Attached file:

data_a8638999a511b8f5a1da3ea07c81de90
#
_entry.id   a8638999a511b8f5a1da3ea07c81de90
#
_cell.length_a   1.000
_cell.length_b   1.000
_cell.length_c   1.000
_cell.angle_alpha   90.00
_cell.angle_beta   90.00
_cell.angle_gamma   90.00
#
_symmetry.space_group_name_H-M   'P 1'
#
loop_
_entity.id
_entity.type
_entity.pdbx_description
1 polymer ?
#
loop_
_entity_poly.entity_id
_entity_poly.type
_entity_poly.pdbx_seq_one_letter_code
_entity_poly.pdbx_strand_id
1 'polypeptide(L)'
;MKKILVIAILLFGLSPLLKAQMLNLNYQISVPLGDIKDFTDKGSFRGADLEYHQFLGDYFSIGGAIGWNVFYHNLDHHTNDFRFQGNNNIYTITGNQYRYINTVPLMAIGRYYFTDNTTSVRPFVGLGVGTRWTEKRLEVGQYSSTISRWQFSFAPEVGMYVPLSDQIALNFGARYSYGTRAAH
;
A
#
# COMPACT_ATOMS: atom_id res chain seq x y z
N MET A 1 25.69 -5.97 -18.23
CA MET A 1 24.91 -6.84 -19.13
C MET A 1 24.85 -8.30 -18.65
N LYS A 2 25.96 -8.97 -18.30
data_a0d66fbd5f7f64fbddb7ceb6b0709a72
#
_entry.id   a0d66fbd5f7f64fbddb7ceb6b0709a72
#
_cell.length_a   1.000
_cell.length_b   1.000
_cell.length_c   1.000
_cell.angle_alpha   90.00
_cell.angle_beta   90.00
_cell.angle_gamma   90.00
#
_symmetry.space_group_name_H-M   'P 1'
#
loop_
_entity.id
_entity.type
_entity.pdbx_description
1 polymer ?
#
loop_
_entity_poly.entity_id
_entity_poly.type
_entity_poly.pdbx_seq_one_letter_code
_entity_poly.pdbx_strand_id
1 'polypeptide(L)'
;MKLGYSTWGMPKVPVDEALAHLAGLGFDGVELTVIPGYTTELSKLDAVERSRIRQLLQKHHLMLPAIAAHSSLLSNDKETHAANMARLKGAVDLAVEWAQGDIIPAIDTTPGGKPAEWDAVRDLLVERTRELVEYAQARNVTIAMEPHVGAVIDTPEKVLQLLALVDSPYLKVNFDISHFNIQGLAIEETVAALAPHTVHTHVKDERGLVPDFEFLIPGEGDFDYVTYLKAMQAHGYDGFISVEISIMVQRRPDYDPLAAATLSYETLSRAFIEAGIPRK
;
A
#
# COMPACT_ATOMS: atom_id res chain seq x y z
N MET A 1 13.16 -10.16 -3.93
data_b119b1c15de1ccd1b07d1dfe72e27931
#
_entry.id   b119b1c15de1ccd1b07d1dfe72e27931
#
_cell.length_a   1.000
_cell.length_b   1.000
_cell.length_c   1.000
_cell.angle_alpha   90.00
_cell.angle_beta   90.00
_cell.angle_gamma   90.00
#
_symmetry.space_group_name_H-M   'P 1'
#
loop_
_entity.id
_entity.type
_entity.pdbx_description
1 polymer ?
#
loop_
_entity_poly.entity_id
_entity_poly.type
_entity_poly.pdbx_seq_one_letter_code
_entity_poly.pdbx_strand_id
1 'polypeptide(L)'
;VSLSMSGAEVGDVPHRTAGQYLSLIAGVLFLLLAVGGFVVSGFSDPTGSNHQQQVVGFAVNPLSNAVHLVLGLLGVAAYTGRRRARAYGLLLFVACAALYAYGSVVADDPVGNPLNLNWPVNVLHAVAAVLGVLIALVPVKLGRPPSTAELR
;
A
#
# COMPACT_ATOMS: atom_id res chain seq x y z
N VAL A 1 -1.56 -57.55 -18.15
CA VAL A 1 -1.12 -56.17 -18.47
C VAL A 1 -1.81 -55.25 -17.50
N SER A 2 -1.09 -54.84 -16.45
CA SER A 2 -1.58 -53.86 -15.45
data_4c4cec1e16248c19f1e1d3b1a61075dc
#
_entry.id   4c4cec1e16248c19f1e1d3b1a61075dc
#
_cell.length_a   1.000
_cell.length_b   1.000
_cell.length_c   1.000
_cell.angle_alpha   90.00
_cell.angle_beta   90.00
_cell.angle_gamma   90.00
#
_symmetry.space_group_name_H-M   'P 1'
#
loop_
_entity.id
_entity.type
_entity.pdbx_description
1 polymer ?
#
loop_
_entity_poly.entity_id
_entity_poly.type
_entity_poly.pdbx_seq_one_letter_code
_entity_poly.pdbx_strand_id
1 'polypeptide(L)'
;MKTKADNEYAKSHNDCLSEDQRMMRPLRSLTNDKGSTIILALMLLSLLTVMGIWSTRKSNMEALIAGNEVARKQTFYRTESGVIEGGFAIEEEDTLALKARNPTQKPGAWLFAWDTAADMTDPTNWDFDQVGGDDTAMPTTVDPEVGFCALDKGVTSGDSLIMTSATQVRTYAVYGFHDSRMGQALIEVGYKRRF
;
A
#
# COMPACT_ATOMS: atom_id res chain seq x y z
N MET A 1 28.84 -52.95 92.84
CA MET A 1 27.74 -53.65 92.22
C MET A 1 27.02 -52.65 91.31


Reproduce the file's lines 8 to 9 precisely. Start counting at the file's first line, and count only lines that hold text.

_cell.angle_alpha   90.00
_cell.angle_beta   90.00